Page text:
The famous saying, ‘Not seeing the forest for the trees’ reminds us we lose the big picture (forest) because of the details (trees). This figure of speech is ironic if applied literally to the winter woods. “Winter is a time to ID trees by bark, see those species over large areas and get the big picture,” says Steve Swenson, Ecologist with the Aldo Leopold Foundation.
“It’s no surprise the woods are most easily ‘read’ in the winter,” says Swenson. “Walk the low ground and high ground and see differences in the species growing there.” It’s through this detail you see the big picture, and, importantly, how it might be changing.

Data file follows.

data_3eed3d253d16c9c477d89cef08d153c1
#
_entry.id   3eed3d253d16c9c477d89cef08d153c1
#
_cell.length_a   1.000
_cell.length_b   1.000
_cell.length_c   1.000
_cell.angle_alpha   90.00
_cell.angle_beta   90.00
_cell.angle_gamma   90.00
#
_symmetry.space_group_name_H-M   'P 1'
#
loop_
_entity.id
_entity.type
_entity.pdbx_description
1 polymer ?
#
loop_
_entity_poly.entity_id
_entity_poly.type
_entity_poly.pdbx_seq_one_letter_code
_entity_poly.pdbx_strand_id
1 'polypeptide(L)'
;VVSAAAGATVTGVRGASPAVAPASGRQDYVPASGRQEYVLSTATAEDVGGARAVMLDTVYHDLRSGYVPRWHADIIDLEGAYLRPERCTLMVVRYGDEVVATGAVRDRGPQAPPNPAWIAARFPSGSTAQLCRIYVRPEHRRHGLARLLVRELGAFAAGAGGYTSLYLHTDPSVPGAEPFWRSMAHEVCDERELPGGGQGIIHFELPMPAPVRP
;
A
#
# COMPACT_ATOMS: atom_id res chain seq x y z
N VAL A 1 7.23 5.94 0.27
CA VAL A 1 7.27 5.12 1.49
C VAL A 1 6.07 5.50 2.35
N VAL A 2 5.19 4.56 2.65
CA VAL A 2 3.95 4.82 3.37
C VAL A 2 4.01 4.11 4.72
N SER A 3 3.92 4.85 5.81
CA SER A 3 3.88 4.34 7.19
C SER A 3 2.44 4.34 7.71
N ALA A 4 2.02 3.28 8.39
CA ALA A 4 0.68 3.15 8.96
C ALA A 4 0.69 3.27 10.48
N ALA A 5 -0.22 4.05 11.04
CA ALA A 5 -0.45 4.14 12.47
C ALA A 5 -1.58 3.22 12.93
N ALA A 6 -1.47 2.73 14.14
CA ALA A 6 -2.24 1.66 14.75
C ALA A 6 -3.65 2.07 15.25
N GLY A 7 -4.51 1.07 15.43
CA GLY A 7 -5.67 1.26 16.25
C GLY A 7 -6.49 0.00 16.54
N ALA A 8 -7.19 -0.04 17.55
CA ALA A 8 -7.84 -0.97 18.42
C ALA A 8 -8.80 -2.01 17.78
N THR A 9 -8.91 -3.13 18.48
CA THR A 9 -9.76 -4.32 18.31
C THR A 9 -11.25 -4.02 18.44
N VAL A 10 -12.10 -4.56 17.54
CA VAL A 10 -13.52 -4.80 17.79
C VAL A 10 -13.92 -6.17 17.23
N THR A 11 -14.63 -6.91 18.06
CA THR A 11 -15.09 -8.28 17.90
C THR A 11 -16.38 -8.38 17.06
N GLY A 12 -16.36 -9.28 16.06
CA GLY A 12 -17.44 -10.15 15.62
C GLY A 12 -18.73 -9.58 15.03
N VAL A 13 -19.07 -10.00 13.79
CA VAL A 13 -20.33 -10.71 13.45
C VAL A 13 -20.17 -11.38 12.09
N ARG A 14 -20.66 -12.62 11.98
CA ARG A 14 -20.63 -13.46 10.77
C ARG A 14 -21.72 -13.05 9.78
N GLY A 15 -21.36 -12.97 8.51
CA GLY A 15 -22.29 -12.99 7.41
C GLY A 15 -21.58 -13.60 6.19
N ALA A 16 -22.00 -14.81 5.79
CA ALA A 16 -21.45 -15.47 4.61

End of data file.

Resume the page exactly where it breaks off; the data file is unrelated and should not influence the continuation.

In the winter woods you can see large areas and start considering the most important questions such as, are my biggest trees oaks, maples, or something else? Are the young trees underneath them (your “next woods”) the same or different species? What is the distribution of invasive shrubs and tree species on your property like ironwood and buckthorn?
Contact us for your free tree identification guide!